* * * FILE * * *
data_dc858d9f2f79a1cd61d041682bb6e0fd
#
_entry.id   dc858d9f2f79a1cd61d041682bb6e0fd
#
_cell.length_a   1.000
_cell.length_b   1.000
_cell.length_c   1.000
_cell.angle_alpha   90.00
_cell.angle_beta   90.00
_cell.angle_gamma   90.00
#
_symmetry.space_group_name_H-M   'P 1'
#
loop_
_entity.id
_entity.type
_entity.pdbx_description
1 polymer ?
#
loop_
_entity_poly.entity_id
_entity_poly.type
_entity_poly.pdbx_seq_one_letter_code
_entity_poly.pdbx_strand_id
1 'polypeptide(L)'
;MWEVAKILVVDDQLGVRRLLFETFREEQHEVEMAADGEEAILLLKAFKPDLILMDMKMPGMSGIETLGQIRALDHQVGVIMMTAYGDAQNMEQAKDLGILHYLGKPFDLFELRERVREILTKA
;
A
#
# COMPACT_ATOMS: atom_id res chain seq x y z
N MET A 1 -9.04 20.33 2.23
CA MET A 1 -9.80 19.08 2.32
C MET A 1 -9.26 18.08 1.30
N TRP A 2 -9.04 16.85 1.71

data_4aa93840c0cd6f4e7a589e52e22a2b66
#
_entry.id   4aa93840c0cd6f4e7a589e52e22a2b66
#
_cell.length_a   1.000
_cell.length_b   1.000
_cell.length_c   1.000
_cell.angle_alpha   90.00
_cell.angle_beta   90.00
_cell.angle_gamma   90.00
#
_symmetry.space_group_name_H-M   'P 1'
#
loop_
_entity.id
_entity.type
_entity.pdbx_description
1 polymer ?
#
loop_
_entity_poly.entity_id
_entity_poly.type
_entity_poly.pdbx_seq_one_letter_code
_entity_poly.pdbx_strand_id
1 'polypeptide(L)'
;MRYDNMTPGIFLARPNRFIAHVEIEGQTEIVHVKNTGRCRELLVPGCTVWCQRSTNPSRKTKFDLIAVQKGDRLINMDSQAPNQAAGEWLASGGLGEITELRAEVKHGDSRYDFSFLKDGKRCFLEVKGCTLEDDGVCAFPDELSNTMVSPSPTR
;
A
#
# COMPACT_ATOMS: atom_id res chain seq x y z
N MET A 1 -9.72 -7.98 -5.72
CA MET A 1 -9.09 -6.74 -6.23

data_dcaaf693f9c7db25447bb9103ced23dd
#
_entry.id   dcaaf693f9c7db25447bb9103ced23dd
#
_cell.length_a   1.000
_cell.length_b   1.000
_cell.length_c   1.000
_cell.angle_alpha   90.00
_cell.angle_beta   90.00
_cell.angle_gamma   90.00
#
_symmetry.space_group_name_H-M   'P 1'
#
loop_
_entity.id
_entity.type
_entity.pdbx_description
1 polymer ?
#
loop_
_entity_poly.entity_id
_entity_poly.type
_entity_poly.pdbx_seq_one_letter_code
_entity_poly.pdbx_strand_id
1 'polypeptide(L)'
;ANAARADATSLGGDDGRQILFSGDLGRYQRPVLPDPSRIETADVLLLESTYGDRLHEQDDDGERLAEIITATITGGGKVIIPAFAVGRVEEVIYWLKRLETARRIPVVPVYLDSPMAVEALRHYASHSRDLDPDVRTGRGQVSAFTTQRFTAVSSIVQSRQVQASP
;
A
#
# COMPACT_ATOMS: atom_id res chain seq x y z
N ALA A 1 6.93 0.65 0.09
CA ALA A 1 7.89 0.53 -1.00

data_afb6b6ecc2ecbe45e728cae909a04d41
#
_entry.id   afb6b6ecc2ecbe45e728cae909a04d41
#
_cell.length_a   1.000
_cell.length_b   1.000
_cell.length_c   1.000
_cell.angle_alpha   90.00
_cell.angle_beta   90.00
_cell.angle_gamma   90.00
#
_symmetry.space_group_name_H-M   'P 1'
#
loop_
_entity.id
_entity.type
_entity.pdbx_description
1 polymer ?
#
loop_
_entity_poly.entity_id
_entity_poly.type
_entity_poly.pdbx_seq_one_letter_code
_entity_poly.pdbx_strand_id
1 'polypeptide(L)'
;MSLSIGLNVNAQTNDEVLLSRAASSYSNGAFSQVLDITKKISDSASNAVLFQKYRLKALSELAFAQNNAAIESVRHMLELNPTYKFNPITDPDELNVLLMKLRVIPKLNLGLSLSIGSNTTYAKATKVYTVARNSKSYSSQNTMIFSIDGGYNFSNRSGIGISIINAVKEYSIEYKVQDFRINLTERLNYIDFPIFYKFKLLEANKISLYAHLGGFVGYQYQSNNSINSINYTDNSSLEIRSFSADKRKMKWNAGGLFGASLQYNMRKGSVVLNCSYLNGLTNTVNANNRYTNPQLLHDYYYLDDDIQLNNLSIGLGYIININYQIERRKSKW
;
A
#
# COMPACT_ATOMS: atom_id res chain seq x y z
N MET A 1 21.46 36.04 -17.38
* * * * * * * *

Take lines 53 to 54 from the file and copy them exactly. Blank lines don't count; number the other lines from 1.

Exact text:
#
loop_